Is the Desktop Phone Dead?

  • Softphone adoption is skyrocketing in business.
  • Key drivers are flexibility, mobility, and new telework models.
  • With the addition of a USB telephone device, softphones are even replacing the desktop phone.

Softphones, mobile phones, and tablets are changing the way we communicate. Is it time to retire the desktop phone?

According to the Nemertes 2014-15 Enterprise Technology Benchmark, softphone adoption is skyrocketing! PC, and mobile softphones now comprise about 17% of total IP telephony endpoints but are projected to grow to more than 27% by 2015. The primary drivers behind this growth are user flexibility, the need to support an ever-increasing mobile workforce, user demand for telephony and UC access when away from the office, and the desire to support new work models like telework. Those that have the highest percentages of softphone endpoints rate their overall UC success higher than those with more limited support for software clients.

Softphones make strides in the office

But, are softphones replacing desktop phones? For about 43% of benchmark participants, the answer is “yes,” at least for PC softphones. Half are simply using softphones to supplement traditional telephones. For mobile softphones typically running on an iOS or Android device, “supplement” is the predominant deployment approach, meaning that while individuals are increasingly comfortable giving up their desktop phones for a PC-based softphone, they aren’t yet willing to rely solely on their mobile device as their sole means of communication. The reason for this disparity has a lot to do with how people still use their phones. With a PC softphone, things like battery life, wireless coverage, and the ability to multitask aren’t the issues they can be for mobile-only users.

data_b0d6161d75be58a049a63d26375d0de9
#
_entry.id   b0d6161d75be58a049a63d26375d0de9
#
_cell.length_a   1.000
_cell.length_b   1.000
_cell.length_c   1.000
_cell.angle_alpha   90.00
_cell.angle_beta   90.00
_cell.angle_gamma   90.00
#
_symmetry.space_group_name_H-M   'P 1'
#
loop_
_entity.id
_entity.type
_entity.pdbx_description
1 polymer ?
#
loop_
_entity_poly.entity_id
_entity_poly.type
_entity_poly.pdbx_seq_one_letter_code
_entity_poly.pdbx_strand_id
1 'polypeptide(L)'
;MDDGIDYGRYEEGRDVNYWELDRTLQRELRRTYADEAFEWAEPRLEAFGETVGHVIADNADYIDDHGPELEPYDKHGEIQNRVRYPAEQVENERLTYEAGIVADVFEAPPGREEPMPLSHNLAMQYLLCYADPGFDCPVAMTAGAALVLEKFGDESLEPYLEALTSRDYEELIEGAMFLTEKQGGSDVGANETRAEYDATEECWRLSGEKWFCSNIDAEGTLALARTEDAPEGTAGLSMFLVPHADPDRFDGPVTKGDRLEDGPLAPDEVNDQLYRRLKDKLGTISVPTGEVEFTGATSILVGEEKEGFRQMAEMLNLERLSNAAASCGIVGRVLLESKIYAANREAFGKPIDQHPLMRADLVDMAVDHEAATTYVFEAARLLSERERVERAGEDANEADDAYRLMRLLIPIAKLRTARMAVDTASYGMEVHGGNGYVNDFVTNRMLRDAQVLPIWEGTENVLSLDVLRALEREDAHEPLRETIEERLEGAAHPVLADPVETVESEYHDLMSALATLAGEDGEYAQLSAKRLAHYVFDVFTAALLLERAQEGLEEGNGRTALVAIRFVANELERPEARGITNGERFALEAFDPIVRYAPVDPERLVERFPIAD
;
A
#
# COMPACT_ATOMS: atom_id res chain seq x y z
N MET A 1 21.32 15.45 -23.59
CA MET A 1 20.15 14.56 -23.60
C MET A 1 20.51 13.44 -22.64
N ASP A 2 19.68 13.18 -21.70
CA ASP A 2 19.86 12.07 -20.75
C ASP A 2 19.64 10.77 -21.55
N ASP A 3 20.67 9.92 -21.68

Successful softphone deployments correlate highest with the provisioning of a USB telephone device that, at a minimum, provides speakerphone capabilities, but often looks a lot like a traditional desktop phone. However, the vast majority of those using softphones rely on USB wired headsets (71.4%); just under 10% use USB phones, and the remainder leverage Bluetooth devices.

So, is it time to retire the desktop phone? The answer is quite possibly “yes” for those comfortable with softphones, in highly mobile environments or non-traditional workspaces, and for those who value the integration that softphones offer with other business applications ahead of the functionality of a standalone telephone.


Irwin Lazar is the author of this blog post and the VP and Service Director for Nemertes Research.  AT&T has sponsored this blog post.

Irwin Lazar Vice President and Service Director Nemertes Research About Irwin